Whether you’re a hiker or mountain biker, the Kettle Crest (or Kettle Range, Sherman Pass area, Columbia Highlands, or whatever else you call this remote, uncrowded mountain range) includes some of the most scenic trails and diverse habitat in the Northwest. Tucked between the Canadian border and the Colville Reservation west of Kettle Falls and the Columbia and Kettle Rivers, the Kettle Range mountains contain some of the largest unroaded and legislatively unprotected tracts of national forest land in the region. On a clear day, you can see the Cascades to the west, Selkirk Mountains to the east, and jagged summits of the BC Kootenays to the north from the top of many of the 6,000-plus foot peaks on a clear day, illustrating just how important the Kettles are as a habitat linkage for many species of wildlife.
Roadless regions are great for backcountry recreation and wildlife but can make fighting forest fires somewhat futile. The Kettle Crest has endured some of Washington’s largest fires in modern times. The 2015 Stickpin Fire burned over 50,000 acres along the north end of the Kettle Crest, and the White Mountain Fire of 1988 burned more than 20,000 acres near Sherman Pass. Despite the occasional post-fire push by some local economic interests to log burned and living trees near the Kettle Crest, the wild character of the Kettles remains largely intact thanks to tireless conservation efforts.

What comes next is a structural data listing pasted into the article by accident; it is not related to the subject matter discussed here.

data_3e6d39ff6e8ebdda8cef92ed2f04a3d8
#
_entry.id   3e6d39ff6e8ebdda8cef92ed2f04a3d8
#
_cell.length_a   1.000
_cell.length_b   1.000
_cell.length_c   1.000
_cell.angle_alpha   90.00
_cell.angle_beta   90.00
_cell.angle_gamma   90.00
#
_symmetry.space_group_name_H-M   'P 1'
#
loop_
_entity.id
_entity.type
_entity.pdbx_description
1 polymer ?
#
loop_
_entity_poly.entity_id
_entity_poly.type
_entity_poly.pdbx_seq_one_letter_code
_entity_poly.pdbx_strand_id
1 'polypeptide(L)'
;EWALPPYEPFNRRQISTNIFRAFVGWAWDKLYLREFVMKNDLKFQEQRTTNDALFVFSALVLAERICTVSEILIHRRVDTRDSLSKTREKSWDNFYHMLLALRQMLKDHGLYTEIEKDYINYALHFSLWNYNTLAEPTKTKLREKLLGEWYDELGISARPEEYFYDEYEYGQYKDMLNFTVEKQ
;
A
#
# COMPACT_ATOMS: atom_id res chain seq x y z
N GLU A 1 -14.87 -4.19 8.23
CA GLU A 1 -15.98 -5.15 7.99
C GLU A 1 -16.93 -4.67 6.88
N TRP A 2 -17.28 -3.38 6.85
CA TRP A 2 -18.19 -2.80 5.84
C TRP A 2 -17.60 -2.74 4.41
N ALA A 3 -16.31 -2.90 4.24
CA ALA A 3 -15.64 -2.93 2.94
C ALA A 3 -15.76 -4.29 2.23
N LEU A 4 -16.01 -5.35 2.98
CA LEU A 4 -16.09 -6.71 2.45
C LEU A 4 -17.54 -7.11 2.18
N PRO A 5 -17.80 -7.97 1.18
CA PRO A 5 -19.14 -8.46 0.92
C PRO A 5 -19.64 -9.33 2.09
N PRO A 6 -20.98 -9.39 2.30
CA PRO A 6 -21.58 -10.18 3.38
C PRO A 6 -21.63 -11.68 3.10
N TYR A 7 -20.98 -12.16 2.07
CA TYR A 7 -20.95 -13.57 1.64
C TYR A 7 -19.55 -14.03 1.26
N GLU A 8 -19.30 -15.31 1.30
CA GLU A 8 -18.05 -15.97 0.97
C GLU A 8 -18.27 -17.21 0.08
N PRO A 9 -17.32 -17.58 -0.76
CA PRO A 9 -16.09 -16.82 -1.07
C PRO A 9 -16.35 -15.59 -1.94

Historic clashes between wilderness advocates, loggers, and other interest groups over management of the Kettles and other Colville National Forest lands have given way in recent years to increased collaboration between conservation groups, hikers, mountain bikers, the timber industry, and the U.S. Forest Service, as well as some ranchers, motorized recreationists, and representatives of local government. While many points of contention remain—including friction between some wilderness advocates and mountain bikers who want to maintain access to the Kettle Crest’s coveted sub-alpine singletrack, efforts to come up with a balanced vision for protecting the ecologically significant land, scenic trails, and human-powered access along the Kettle Crest persist. Whether you prefer to pedal or plod along on foot, the Kettle Crest is a spectacular place well worth visiting, respecting, and protecting. // (Jon Jonckers and Derrick Knowles)